Glossary Term

The Flotilla

On May 31, 2010, after numerous warnings, IDF naval forces intercepted six ships en route to Gaza which intended to break the Israeli blockade of Hamas-controlled Gaza.  The flotilla was sponsored by the Free Gaza Movement (FGM), several European Palestinian solidarity organizations and Insani Yardim Vakfi (IHH), an Istanbul-based Islamic charity with ties to Hamas. During the operation, flotilla members on one ship, the Mavi Mamara, violently attacked the IDF personnel with weapons, including knives, metal rods, clubs, and reportedly with live gunfire. In the resulting confrontation, nine flotilla members were killed and more were wounded.  Seven Israeli soldiers were wounded.

The Government of Israel and the IDF made repeated attempts to avoid confrontation with the flotilla.  Weeks prior to the launching of the flotilla, Israel repeatedly offered the Government of Turkey the opportunity to send humanitarian aid to Gaza via established overland routes.  Turkey refused, and continued to support the flotilla effort.  As the Flotilla neared Israel’s maritime border, the IDF repeatedly radioed the ships and appealed to the group's organizers to redirect the flotilla to an Israeli port, where the goods and humanitarian aid onboard would be delivered to Gaza by established routes. The flotilla organizers, intent on sensationalist publicity and confrontation with Israel, refused these entreaties.

People on the other five ships in the flotilla did not react with violence to Israeli naval personnel.  Their ships sailed to the Israeli port city of Ashdod and they were all deported to their home countries.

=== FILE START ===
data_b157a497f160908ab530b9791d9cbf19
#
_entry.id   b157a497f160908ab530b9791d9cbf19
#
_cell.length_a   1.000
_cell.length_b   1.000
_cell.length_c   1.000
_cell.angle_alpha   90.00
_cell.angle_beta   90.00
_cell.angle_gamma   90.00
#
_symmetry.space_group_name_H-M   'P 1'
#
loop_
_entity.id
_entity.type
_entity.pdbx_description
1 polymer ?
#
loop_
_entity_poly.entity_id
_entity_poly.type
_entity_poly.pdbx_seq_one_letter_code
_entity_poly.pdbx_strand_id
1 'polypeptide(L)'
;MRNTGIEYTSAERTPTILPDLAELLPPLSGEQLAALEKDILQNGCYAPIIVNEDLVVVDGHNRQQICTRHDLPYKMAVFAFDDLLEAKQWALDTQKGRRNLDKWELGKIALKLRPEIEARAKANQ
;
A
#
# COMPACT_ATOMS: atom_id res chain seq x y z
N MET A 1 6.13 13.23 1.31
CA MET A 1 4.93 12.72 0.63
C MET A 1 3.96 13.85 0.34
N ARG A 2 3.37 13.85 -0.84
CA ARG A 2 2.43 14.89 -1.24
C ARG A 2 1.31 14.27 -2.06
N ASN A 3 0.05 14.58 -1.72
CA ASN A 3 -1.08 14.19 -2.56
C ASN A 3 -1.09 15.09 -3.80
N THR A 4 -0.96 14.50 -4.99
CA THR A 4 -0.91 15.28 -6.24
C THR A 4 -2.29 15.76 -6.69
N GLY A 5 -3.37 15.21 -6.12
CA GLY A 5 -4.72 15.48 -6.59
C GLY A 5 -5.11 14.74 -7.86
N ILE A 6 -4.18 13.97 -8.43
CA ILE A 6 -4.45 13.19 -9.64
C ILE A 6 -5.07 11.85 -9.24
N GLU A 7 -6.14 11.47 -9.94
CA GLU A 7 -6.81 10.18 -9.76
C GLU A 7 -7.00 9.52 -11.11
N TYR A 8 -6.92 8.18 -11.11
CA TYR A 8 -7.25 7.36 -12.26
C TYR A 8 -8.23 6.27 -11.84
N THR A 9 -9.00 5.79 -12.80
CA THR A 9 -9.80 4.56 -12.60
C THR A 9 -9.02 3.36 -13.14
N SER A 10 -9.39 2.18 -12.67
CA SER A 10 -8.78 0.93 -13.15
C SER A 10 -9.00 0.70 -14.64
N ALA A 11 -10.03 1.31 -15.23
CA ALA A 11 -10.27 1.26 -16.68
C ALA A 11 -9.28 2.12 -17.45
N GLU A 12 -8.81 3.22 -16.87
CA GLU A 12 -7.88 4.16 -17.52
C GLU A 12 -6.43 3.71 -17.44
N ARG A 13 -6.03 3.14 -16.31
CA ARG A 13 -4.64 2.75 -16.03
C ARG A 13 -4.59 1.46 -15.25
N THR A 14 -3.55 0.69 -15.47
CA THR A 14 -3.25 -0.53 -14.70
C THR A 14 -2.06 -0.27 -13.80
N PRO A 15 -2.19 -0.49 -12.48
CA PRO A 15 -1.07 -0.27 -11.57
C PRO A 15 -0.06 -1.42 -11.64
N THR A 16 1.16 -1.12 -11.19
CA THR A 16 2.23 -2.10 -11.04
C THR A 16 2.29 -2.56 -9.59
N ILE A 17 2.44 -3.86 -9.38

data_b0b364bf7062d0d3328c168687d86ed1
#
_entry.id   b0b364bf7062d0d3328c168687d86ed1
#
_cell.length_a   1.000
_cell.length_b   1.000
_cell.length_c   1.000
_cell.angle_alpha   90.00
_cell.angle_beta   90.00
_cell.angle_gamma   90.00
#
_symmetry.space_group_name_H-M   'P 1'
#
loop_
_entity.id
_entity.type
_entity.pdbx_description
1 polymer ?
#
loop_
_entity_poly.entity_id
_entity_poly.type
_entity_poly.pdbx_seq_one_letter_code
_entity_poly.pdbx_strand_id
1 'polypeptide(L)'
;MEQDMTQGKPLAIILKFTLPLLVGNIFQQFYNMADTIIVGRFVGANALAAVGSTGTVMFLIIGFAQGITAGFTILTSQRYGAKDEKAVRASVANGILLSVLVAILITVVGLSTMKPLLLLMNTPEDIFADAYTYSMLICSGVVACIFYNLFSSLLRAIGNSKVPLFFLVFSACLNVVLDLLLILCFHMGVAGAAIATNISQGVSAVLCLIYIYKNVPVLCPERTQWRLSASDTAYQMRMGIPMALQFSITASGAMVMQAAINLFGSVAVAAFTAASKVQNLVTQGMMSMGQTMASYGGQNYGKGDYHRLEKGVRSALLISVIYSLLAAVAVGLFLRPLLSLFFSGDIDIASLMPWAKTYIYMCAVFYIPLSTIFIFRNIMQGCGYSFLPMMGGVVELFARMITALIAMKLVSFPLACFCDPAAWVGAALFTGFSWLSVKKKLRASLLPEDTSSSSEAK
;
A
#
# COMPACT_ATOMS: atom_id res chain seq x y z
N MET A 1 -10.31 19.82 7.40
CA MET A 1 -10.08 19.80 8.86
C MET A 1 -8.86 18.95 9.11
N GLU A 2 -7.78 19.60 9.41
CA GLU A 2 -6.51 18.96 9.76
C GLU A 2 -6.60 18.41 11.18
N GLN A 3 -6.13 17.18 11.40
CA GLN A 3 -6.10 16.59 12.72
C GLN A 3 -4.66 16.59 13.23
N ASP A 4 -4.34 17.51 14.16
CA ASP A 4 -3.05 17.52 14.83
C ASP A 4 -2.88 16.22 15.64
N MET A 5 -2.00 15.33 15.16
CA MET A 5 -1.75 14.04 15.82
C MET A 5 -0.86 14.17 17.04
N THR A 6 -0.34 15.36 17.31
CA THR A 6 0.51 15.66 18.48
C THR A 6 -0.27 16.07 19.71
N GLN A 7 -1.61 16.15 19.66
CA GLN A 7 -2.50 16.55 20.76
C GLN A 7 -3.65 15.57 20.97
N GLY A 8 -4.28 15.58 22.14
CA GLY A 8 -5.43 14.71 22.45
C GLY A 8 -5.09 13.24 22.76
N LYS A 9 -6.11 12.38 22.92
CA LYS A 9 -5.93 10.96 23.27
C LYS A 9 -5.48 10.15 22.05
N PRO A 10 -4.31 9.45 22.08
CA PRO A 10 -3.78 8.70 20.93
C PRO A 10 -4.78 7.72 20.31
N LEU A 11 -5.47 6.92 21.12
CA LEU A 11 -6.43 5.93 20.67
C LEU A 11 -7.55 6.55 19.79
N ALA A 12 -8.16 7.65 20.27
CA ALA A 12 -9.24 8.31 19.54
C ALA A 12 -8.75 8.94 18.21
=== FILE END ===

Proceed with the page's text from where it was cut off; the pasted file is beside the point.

The incident aboard the Mavi Mamara resulted in extremely heightened tensions between Turkey and Israel.

In the aftermath of the incident, Israel established an investigatory commission under the leadership of former Supreme Court Justice Jacob Turkel along with other esteemed Israeli figures from legal and academic circles.  The so-called Turkel Commission concluded that Israel’s naval blockade of Gaza was legal under international law, and that while “the actions carried out by Israel on May 31, 2010, to enforce the naval blockade had the regrettable consequences of the loss of human life and physical injuries…Nonetheless, and despite the limited number of uses of force for which we could not reach a conclusion, the actions taken were found to be legal pursuant to the rules of international law.”

In addition, U.N. Secretary General Ban Ki-moon established a four-person panel chaired by former Prime Minister of New Zealand, Geoffrey Palmer to investigate the incident.  The resulting “Palmer Report,” released in September 2011, found that Israel’s naval blockade of Gaza is both legal and appropriate, and that Israeli forces encountered “organized and violent resistance from a group of passengers” aboard the Mavi Mamara, but called Israel’s action onboard “excessive and unreasonable.”

The report recommended the resumption of diplomatic relations between Israel and Turkey.  Israel accepted the report, with some “reservations.”

In March 2013, in a phone call facilitated by U.S. President Barack Obama, Israeli Prime Minister Benjamin Netanyahu told Turkish Prime Minister Recep Erdogan that Israel “regrets” the loss of life.  The two leaders announced they were beginning a process of reconciliation with the intention of eventually resuming diplomatic relations although tensions remain.